Our lemons seemed to be doing just fine, hanging out on the tree until we needed them. Still, when the forecast called for snow, I thought about all those times that orange juice prices went through the roof because freezes had destroyed the crop. Time to harvest.
Quite a haul! I actually left a few on the tree to see how they’d be after being snowed upon and frozen. Perhaps I’ll make lemon sorbet.
Lemon curd seemed like the perfect lemon delivery system for the times. Soon, I’ll be making pumpkin bread, possibly gingerbread, definitely ginger cookies … many things that would only be better with a big dip in lemon curd.
I doubled the recipe, and then made a second double recipe. I cannot imagine any reason to make a single batch of this stuff—it could not possibly be enough and would just leave you wanting. If you truly want only a smidgen, then half the recipe below will do.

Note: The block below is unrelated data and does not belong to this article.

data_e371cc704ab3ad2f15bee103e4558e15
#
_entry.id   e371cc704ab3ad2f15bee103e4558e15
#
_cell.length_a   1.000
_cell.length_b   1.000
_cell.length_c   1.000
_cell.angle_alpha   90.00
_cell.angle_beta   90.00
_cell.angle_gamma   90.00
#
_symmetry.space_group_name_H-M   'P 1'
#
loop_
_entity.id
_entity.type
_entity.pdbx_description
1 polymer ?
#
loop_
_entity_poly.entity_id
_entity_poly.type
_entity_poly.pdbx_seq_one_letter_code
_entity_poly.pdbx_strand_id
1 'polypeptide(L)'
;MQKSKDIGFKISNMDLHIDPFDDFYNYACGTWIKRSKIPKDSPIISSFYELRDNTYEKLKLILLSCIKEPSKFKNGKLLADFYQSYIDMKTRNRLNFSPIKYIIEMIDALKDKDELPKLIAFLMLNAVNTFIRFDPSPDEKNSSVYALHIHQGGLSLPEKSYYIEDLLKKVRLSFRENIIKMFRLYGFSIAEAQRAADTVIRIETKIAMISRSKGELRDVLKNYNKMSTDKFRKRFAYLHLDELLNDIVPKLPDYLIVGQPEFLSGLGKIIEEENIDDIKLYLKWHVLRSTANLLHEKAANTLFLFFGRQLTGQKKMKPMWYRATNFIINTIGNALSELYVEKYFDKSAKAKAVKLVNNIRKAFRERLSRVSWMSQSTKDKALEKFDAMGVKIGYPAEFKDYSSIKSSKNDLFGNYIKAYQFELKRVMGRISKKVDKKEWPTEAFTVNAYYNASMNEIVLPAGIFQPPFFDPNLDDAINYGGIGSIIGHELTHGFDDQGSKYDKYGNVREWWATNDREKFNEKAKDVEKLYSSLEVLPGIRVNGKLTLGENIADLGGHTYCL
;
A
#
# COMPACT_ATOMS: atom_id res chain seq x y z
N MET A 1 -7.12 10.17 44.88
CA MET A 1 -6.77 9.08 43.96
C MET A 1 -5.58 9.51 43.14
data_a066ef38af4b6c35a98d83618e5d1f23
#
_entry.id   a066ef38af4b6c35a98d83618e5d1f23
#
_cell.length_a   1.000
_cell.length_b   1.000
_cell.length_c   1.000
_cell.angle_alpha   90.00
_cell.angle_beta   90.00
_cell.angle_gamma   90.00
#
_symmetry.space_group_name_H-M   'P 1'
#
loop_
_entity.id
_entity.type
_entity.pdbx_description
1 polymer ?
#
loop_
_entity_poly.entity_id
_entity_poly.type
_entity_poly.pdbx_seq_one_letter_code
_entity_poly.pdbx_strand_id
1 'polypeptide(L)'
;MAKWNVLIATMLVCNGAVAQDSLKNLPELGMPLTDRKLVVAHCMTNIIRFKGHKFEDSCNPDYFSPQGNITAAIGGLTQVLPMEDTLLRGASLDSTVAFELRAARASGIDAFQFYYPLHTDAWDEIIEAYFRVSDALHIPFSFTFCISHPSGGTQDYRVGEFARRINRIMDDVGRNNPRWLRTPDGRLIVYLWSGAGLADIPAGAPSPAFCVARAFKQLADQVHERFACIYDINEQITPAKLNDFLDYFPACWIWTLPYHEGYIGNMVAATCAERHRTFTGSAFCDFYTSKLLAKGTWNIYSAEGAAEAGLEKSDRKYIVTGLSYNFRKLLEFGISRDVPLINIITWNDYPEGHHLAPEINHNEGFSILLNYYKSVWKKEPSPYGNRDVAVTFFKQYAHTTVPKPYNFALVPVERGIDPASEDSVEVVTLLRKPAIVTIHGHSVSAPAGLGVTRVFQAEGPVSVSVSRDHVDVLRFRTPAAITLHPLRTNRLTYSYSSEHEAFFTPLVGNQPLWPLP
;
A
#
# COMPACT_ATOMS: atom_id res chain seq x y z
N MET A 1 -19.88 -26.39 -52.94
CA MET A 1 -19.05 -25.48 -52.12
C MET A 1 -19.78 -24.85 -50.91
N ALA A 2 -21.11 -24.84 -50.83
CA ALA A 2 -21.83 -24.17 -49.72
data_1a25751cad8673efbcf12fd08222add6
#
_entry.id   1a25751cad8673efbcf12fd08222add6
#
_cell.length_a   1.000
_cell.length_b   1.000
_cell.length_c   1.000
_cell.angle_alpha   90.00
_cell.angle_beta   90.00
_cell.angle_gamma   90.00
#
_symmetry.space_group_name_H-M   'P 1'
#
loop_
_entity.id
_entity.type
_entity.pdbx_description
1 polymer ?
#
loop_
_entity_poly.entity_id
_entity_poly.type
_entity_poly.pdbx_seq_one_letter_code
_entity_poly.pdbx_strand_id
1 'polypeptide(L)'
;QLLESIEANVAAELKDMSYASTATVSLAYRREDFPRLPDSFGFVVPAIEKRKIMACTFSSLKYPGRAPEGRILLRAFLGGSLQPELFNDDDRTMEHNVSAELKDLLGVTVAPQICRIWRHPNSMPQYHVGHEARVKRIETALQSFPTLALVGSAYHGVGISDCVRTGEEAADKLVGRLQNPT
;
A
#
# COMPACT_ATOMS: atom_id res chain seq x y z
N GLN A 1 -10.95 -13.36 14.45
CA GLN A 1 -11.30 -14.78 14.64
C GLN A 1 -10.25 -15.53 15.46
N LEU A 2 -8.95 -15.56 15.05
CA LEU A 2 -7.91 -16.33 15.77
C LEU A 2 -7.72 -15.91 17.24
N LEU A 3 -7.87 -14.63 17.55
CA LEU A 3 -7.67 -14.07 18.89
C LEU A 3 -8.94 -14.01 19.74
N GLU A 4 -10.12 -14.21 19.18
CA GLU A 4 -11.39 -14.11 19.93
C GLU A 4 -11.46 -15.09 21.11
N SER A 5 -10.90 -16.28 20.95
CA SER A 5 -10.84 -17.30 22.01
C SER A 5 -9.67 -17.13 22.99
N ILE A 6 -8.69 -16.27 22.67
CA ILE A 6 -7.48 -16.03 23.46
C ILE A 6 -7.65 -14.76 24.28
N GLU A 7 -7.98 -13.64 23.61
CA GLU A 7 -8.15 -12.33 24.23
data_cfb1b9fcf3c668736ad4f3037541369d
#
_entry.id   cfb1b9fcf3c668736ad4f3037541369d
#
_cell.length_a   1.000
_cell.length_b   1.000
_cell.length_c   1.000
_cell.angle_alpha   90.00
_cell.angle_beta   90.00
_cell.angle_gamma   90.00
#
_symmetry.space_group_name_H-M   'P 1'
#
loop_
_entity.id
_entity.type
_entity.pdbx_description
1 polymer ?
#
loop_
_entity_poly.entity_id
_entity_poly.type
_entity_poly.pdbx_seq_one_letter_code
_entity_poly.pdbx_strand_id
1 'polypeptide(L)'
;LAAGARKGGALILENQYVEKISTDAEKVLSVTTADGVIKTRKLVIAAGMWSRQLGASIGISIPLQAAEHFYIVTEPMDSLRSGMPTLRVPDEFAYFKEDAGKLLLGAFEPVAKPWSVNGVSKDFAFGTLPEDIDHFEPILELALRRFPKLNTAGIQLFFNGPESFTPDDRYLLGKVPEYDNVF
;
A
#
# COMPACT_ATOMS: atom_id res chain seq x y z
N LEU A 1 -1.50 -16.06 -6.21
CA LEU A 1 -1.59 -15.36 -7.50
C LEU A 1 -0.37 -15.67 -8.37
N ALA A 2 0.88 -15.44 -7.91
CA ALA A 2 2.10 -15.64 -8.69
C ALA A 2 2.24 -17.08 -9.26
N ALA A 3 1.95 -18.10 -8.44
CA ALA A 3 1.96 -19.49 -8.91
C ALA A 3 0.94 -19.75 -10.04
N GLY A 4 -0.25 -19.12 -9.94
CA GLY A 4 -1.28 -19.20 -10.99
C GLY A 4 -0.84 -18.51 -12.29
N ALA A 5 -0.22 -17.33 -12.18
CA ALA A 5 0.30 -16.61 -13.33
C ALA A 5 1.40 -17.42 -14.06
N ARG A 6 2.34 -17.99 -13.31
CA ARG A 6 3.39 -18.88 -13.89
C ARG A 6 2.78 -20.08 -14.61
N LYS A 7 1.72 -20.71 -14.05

Meyer Lemon Curd
3-4 big Meyer lemons – will become 1 c. juice and 4 tsp. zest
1 c. sugar
4 large eggs
2 sticks (1 c.) butter
Zest the lemons to get 4 tsp, then juice them to get 1 c. lemon juice, strained of all seeds and such.
Stir lemon zest and juice together with sugar and eggs in a non-reactive metal bowl. I’ve used a plain aluminum bowl, and believe me, you do not want to make that mistake!
Rest bowl atop a saucepan of simmering water and stir in butter, cut into pats of equal size. The mixture will look curdled and you’ll think it could not possibly be right. It will be fine.
Stir until the mixture reaches 160 degrees (F). No thermometer? You can tell it is done when it coats the back of a wooden spoon and the trail your finger leaves when you dredge it across the spoon remains after your finger is gone.
Strain the mixture through a sieve and jar to keep for a week in the fridge. Eat it by the spoonful. Dip cookies and cake into it. Stir it into yogurt. You will find plenty of ways to eat it.
If you don’t like straining the curd, you can use the alternate method I tried which created an equally good product. Cream the butter and sugar, then mix in the eggs. Stir in the zest and juice, then heat in a nonreactive sauce pan until 160 degrees … all done.